Don’t forget to listen to Juke Box Saturday Night coming up at 11 o’clock, an eclectic pastiche of various musical idioms spanning the ‘20s, ‘30s, ‘40s, ‘50s, ‘60s, and yes-sir-ree-bob, even the ‘70s. So stay tuned to Juke Box Saturday Night - 11 o’clock till 2 in the morning right here on the Rockin’ 88, WERS!

EDDIE G. (cont’d)
In the meantime, I’m your audio aesthetician, Eddie Gorodetsky, rockin’ and rollin’, boppin’ and strollin’, making it outta sight here on a Saturday night.

Won’t you stick around? 267-7281! Make a dedication! And I gotta tell you, ’Somewhere Over the Rainbow’ was for Barbara and Ben Brown, and Lee and... Oh My God, I can’t... Lee and Flora and Grady and his girl... who are there listening to The Hi-Fi Party tonight!

And if you want to be a member of the radio parade of dedications, 267-7281, and we had a request for some Earl King!




Thirty-one years ago he didn’t sound at all like Pierre Mancini.

Boston has always been a good town for radio. Maybe not quite as good as New Orleans or San Francisco, but Boston does okay.


WBCN - the commercial rock-n’roll giant that Eddie Gorodetsky also worked at for a short time - is gone now. But people who loved the Big Mattress, the Cosmic Muffin, Charles Laquidara and his alter-ego, Dwayne Ingalls Glasscock, would tell you that the real ’BCN was gone a long time ago.

WERS-FM, now in its 60th year of operation, was the first non-commercial radio station established in New England, and still serves as a live training ground for students at Boston’s Emerson College. One of those students during the late ‘70s was one Eddie Gorodetsky\ from Rhode Island.

In 1978 Eddie was broadcasting The Hi-Fi Party on Saturday nights from 7 to 11, later moving the show over to Sundays in 1979, and occasionally sat in as deejay on "Juke Box Saturday Night," the show we just heard Eddie promo.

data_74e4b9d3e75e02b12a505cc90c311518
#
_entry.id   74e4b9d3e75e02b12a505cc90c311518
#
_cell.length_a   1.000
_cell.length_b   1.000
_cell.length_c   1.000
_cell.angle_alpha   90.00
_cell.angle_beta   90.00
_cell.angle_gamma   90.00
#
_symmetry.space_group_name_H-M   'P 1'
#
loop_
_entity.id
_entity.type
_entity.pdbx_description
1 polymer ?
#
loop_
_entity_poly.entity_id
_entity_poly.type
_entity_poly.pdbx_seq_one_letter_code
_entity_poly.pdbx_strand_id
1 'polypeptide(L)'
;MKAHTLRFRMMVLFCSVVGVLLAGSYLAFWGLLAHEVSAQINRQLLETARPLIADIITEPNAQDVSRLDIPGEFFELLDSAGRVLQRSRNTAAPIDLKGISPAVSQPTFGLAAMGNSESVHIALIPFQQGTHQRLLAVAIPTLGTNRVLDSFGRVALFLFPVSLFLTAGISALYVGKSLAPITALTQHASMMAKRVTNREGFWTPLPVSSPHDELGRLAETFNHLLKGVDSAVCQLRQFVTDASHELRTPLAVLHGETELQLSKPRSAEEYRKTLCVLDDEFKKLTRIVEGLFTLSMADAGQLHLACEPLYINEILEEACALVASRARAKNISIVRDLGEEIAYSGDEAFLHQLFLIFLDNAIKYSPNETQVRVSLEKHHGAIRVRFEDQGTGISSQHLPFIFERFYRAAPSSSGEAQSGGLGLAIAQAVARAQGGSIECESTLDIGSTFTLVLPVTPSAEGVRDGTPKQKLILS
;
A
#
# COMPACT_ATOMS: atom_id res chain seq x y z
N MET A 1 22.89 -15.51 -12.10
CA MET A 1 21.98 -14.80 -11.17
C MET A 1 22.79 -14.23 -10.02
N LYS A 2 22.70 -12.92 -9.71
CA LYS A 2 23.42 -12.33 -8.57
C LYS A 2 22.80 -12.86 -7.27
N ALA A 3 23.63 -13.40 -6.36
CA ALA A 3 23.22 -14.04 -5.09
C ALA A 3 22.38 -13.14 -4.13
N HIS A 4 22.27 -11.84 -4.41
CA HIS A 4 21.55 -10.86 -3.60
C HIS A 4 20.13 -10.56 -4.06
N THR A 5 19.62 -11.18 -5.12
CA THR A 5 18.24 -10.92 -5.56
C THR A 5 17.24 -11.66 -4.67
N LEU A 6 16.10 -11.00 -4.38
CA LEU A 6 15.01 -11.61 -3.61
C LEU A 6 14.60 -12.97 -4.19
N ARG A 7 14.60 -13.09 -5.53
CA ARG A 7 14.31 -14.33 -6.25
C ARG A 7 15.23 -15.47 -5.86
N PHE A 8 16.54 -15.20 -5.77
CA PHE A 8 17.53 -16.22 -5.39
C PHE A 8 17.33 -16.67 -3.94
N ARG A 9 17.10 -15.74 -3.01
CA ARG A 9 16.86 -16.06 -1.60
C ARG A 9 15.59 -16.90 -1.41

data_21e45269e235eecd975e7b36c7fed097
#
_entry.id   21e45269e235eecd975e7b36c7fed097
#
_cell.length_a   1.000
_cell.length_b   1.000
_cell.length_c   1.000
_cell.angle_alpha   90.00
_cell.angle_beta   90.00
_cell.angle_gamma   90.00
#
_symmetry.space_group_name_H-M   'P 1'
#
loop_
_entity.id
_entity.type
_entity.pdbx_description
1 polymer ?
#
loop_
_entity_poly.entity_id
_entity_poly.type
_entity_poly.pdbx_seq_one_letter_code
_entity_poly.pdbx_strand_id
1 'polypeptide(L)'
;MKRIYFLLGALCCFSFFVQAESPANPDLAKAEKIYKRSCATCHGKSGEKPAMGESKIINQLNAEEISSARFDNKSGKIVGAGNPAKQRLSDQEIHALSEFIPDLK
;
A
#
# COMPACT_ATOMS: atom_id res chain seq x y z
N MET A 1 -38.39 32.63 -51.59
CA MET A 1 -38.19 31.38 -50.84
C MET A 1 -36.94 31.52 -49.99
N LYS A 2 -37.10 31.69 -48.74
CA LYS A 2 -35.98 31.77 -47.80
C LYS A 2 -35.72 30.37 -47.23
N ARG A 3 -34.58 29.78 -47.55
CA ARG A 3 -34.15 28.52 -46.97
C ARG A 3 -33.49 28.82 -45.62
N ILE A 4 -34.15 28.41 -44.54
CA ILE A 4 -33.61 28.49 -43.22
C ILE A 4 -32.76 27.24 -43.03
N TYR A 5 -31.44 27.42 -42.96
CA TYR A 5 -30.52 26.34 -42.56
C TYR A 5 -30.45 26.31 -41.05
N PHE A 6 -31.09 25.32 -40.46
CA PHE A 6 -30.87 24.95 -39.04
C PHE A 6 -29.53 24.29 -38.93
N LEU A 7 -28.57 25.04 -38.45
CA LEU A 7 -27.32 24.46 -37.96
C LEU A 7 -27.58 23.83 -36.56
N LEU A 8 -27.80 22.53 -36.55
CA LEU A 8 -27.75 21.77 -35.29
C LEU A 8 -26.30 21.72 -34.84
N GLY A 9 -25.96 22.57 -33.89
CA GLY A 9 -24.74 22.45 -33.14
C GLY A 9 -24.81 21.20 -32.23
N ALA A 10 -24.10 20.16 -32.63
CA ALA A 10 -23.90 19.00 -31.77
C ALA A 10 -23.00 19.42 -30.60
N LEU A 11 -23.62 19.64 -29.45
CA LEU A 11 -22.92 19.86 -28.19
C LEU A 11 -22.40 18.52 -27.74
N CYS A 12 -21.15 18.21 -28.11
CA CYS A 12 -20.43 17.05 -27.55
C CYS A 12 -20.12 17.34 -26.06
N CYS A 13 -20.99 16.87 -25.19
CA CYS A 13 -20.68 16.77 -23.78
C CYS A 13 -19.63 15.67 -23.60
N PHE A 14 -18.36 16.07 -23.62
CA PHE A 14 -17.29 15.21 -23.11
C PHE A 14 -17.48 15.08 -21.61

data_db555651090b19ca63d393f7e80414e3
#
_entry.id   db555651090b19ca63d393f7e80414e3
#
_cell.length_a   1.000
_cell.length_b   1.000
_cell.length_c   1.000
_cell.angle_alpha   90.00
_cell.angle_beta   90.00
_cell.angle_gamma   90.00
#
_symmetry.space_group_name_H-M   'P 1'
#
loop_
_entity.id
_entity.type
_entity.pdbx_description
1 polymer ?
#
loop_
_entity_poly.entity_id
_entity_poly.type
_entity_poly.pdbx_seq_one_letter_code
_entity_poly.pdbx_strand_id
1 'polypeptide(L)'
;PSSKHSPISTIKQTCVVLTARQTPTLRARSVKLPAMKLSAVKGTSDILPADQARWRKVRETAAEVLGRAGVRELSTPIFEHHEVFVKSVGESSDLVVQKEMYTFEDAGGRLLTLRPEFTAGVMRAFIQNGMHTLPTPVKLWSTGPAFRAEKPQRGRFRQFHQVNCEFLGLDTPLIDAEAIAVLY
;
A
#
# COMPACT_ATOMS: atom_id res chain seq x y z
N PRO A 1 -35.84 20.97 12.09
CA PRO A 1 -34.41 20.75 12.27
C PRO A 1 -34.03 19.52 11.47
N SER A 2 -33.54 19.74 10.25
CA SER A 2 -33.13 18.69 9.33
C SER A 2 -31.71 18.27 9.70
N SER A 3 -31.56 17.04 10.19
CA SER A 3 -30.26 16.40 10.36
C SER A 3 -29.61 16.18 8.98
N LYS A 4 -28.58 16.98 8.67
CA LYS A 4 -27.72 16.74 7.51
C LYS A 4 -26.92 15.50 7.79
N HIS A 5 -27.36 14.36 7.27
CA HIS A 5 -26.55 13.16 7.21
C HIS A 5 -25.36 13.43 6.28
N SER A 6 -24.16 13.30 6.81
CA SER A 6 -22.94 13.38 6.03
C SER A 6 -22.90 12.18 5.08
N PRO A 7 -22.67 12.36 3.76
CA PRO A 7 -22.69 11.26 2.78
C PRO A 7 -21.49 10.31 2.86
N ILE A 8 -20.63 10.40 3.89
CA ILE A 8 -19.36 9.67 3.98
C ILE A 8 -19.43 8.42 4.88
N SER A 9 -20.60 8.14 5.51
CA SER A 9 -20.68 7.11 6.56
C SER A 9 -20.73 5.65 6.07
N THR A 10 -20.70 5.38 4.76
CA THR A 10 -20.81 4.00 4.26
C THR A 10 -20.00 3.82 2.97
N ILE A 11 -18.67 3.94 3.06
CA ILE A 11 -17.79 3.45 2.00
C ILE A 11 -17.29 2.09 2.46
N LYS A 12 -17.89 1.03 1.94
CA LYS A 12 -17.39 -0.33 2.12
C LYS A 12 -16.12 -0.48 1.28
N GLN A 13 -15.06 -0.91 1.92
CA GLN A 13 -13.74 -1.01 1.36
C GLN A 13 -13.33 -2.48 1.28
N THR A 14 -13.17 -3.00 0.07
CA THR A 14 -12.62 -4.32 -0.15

FRED (cont’d)
Eddie was also working behind the counter at a varietyof record stores, including Cheap Thrills, a long-gone Boston record chain of the ‘60s and ’70s, at theirBoylston Street store across from the Prudential Center, home of WBCN.


Maybe WBCN super-deejay Charles Laquidara walked into Cheap Thrills one day and struck up a conversation with the fast-talkin’ kid behind the counter. Maybe Eddie scammed his way into ’BCN. At the time it wouldn’t have been too hard, as the Rock of Boston was constantly attracting fresh young meat willing to sleep on studio couches and work for next to nothing as long as they could say they were working at ’BCN.


One way or the other, Eddie picked up a gig at ’BCN, writing sketches and jokes, and doing the occasional on-air turn, sometimes playing the frenetic Dwayne Glasscock’s physician, Doctor Claibourne. Dwayne returned the favor in his own fashion, recording a few promos for Eddie’s Saturday Night Hi-Fi Party, although he did keep referring to college station WERS as "bush radio."


From all reports, Eddie cut a dapper figure in thosedays, reportedly, "dressed to the nines in a zoot suit and carrying a metal suitcase full of 45s and vintage blues albums" wherever he went. He was reputed to be a pretty snazzy, jitter-buggin’ fool, too.


Dian Shonk, then a waitress at the Cambridge watering hole recalls Eddie on the Speakeasy dance floor,

"...swinging a lovely young girl in a flowing skirt. I turned around with a tray full of empties to see him do a very fancy move where she slid on the floor between his legs and then was [supposed to] shoot back up and continue dancing. Well [Eddie] stepped on her skirt and when she shot back up the skirt stayed on the floor! ... a moment etched into my mind forever."